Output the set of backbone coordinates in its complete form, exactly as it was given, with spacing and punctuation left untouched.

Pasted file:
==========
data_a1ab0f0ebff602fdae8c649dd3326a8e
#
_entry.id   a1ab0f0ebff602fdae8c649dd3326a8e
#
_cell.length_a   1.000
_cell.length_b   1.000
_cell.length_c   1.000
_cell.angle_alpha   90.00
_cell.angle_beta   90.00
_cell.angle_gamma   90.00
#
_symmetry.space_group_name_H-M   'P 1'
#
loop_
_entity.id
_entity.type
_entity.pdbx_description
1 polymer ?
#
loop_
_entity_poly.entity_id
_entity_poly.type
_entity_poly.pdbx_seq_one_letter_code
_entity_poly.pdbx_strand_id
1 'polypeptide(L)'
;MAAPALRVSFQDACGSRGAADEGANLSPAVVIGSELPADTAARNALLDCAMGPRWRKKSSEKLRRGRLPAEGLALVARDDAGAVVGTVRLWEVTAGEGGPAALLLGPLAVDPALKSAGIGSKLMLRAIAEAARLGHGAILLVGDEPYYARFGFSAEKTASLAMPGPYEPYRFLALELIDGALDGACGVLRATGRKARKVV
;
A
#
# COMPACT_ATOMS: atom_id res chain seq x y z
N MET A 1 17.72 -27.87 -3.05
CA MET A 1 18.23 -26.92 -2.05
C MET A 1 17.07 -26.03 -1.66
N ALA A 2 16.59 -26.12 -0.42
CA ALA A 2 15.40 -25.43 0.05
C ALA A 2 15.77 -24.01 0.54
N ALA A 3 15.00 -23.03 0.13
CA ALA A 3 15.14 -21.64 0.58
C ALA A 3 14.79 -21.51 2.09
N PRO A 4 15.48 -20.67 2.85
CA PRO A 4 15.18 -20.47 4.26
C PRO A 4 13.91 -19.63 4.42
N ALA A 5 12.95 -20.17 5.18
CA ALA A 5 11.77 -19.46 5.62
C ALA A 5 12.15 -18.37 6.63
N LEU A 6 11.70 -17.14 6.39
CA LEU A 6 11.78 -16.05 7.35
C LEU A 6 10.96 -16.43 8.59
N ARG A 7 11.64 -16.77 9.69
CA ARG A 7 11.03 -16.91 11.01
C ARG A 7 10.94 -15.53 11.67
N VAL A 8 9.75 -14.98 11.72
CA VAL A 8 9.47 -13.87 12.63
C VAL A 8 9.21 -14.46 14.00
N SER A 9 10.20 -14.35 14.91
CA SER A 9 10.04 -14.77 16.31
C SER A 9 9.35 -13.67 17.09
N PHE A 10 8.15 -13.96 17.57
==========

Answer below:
data_a1ab0f0ebff602fdae8c649dd3326a8e
#
_entry.id   a1ab0f0ebff602fdae8c649dd3326a8e
#
_cell.length_a   1.000
_cell.length_b   1.000
_cell.length_c   1.000
_cell.angle_alpha   90.00
_cell.angle_beta   90.00
_cell.angle_gamma   90.00
#
_symmetry.space_group_name_H-M   'P 1'
#
loop_
_entity.id
_entity.type
_entity.pdbx_description
1 polymer ?
#
loop_
_entity_poly.entity_id
_entity_poly.type
_entity_poly.pdbx_seq_one_letter_code
_entity_poly.pdbx_strand_id
1 'polypeptide(L)'
;MAAPALRVSFQDACGSRGAADEGANLSPAVVIGSELPADTAARNALLDCAMGPRWRKKSSEKLRRGRLPAEGLALVARDDAGAVVGTVRLWEVTAGEGGPAALLLGPLAVDPALKSAGIGSKLMLRAIAEAARLGHGAILLVGDEPYYARFGFSAEKTASLAMPGPYEPYRFLALELIDGALDGACGVLRATGRKARKVV
;
A
#
# COMPACT_ATOMS: atom_id res chain seq x y z
N MET A 1 17.72 -27.87 -3.05
CA MET A 1 18.23 -26.92 -2.05
C MET A 1 17.07 -26.03 -1.66
N ALA A 2 16.59 -26.12 -0.42
CA ALA A 2 15.40 -25.43 0.05
C ALA A 2 15.77 -24.01 0.54
N ALA A 3 15.00 -23.03 0.13
CA ALA A 3 15.14 -21.64 0.58
C ALA A 3 14.79 -21.51 2.09
N PRO A 4 15.48 -20.67 2.85
CA PRO A 4 15.18 -20.47 4.26
C PRO A 4 13.91 -19.63 4.42
N ALA A 5 12.95 -20.17 5.18
CA ALA A 5 11.77 -19.46 5.62
C ALA A 5 12.15 -18.37 6.63
N LEU A 6 11.70 -17.14 6.39
CA LEU A 6 11.78 -16.05 7.35
C LEU A 6 10.96 -16.43 8.59
N ARG A 7 11.64 -16.77 9.69
CA ARG A 7 11.03 -16.91 11.01
C ARG A 7 10.94 -15.53 11.67
N VAL A 8 9.75 -14.98 11.72
CA VAL A 8 9.47 -13.87 12.63
C VAL A 8 9.21 -14.46 14.00
N SER A 9 10.20 -14.35 14.91
CA SER A 9 10.04 -14.77 16.31
C SER A 9 9.35 -13.67 17.09
N PHE A 10 8.15 -13.96 17.57